Update 18

Wattlebirds, Friarbirds, Honeyeaters, Miners, Spinebills, Chats, Gibberbird

Background Info......

Spiny-cheeked Honeyeater

UPDATE: WESTERN WATTLEBIRD
Anthochaera lunulata

It has again been proposed that the western form of the Little Wattlebird be a full species, with the common or English name to be Western Wattlebird. This bird was recognised as far back as 1884 as being sufficiently different to be a full species, but has continued as a race of the Little Wattlebird (i.e. Anthochaera chrysoptera lunulata) .

In their Directory of Australian Birds, Schodde and Mason have proposed this species be recognised. The distinguishing traits are:
Iris red-brown (in Little Wattlebird usually grey); differences of the greys and browns of the plumage, and the extent of streaking, spotting and spangling; very much broader, more conspicuous white tips to the tail; the bill longer and more slender.

In the field, the Western Wattlebird will appear more boldly patterned, with conspicuous white tips to tail, retains rufous patch in the primaries, but less white at wingtips. Close at hand, eye seen to be red.

The Western Wattlebird lays a single egg, the Little has usually two, but varying one to three.

Most useful in the field is the call, that of the Western being a more musical, undulating form of the the wattlebird cackle.

For a more detailed description of the birds and their songs, both are in the MM Field Guide to Australian birds at page 248-249, with nests and eggs at page 392.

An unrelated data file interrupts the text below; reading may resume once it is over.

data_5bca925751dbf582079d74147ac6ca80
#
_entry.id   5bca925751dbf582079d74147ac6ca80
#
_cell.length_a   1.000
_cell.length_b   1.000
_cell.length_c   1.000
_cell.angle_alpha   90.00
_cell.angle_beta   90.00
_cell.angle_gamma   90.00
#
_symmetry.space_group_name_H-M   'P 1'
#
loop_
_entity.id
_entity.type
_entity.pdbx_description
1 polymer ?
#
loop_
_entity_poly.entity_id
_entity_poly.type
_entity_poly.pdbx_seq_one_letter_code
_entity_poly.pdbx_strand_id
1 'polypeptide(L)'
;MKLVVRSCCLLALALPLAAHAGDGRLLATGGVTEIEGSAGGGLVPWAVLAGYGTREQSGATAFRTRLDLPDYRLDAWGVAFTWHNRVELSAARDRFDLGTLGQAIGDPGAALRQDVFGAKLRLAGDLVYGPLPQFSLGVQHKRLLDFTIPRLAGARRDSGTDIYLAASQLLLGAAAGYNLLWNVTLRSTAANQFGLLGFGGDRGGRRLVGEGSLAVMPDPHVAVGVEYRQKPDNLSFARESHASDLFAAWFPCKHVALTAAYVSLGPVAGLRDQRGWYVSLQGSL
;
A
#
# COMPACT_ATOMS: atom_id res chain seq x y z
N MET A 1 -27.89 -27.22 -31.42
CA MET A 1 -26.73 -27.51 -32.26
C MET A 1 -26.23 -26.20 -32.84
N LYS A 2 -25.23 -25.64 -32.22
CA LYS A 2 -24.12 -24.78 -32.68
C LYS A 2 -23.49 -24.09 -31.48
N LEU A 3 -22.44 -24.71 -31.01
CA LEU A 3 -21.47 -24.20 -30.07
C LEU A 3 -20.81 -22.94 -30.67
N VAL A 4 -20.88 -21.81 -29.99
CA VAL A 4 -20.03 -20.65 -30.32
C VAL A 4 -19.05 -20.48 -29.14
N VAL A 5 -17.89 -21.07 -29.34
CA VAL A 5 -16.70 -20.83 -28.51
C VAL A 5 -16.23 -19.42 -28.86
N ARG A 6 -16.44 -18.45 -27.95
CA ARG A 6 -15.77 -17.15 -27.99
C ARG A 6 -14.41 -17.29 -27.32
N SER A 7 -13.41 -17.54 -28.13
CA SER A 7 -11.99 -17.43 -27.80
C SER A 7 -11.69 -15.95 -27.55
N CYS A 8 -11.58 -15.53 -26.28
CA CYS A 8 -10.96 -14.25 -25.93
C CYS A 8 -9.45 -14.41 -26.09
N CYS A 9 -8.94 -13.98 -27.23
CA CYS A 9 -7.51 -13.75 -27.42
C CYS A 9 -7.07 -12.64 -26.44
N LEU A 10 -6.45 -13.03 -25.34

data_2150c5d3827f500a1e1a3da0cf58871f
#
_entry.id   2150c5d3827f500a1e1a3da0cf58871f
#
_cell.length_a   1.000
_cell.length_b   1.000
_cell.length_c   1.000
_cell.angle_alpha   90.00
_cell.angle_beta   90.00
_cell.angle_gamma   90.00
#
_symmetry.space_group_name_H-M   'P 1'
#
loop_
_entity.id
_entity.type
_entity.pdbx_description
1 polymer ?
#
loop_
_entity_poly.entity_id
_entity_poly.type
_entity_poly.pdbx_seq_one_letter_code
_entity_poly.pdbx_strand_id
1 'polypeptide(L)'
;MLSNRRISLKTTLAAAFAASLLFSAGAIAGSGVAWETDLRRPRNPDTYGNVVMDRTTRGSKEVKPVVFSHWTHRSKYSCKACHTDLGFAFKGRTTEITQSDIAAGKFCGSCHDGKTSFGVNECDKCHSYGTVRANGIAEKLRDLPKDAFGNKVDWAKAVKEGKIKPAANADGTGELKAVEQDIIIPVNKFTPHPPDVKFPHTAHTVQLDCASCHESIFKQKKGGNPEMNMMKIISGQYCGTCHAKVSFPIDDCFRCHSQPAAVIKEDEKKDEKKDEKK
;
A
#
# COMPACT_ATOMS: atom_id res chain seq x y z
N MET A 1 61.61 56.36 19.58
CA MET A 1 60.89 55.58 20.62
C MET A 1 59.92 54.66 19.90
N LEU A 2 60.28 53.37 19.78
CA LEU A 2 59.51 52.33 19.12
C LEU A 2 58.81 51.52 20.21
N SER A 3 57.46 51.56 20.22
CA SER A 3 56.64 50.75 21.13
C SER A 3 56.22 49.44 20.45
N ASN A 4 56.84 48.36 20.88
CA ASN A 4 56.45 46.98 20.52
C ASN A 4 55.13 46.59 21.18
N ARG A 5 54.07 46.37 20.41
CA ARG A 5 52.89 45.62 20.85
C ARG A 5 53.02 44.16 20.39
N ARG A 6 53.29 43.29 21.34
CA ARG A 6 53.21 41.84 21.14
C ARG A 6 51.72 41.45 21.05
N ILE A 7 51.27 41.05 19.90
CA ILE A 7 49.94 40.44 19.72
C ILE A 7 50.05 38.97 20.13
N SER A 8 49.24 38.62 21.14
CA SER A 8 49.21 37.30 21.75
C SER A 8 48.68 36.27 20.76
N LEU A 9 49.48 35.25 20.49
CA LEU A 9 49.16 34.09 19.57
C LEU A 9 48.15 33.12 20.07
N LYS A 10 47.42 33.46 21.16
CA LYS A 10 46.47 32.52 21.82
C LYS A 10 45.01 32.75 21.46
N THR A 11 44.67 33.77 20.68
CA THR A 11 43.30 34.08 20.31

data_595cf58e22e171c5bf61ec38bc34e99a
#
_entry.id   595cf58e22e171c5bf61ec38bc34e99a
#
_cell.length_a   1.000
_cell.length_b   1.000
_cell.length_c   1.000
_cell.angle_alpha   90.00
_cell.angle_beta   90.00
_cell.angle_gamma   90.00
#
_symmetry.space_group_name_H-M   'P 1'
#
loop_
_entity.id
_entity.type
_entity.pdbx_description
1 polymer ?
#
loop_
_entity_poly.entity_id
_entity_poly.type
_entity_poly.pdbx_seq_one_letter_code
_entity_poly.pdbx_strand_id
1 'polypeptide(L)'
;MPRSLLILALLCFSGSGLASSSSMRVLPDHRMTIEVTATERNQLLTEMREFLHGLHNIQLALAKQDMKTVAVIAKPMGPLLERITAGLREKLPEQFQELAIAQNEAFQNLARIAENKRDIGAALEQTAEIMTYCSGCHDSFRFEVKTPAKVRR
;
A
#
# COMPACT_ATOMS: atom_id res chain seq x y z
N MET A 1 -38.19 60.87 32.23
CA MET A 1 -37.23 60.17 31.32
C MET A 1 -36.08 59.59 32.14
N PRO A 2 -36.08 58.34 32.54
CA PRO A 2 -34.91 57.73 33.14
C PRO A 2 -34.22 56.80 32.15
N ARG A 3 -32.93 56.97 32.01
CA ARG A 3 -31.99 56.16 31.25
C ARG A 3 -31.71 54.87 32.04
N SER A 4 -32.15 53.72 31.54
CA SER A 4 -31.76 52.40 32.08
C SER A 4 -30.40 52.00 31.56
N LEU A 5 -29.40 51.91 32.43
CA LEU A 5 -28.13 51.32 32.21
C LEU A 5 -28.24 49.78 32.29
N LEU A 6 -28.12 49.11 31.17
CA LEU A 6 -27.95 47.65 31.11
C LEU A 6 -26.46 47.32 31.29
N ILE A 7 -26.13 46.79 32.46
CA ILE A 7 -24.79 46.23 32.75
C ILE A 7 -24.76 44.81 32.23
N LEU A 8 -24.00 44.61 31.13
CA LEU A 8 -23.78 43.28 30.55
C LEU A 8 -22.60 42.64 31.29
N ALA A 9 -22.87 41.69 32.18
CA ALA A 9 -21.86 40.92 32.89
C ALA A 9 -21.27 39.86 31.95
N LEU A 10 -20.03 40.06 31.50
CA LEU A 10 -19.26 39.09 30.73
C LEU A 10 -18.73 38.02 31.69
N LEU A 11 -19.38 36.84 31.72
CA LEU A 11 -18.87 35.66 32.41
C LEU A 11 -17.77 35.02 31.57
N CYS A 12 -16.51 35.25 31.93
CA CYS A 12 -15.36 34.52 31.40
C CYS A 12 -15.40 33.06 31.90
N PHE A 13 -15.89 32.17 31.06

References:

Schodde, Richard, and Mason, I.J. The Directory of Australian birds: Passerines . CSIRO Publishing , Collingwood, Vic. 3066.

Higgins, P.J., J.M. Peter & W.K Steele. (Eds) 2001. Handbook of Australian, New Zealand and Antarctic Birds. Vol. 5: Tyrant Flycatchers to Chats. Oxford University Press, Melbourne.

Video Action

Unless your internet access is by fast broadband service, this video will require appreciably longer to load than the still photos above. Video is often provided because a bird's characteristic movements, in flight, running or feeding, or its calls, are helpful in identification, or in separating from another species which is similar in appearance, but noticeably different in movement or behavior. Video display requires Apple Quicktime, version 6 a free download at www.apple.com/quicktime

In this video clip, used for sound more than picture, a Western Wattlebird pours forth strong, rather rollicking song. The calls are sufficiently distinctive to separate this from the Red Wattlebird, or any other south-western bird.

Observation WESTERN SPINEBILL

Western Spinebill (female) taking sap or moisture exuding from a crevice of a Marri (Eucalyptus calophylla). This immature bird and severals other returned repeatedly, at intevals of parhaps 5 to 15 minutes, to seek what appeared but a tiny amount of moisture.

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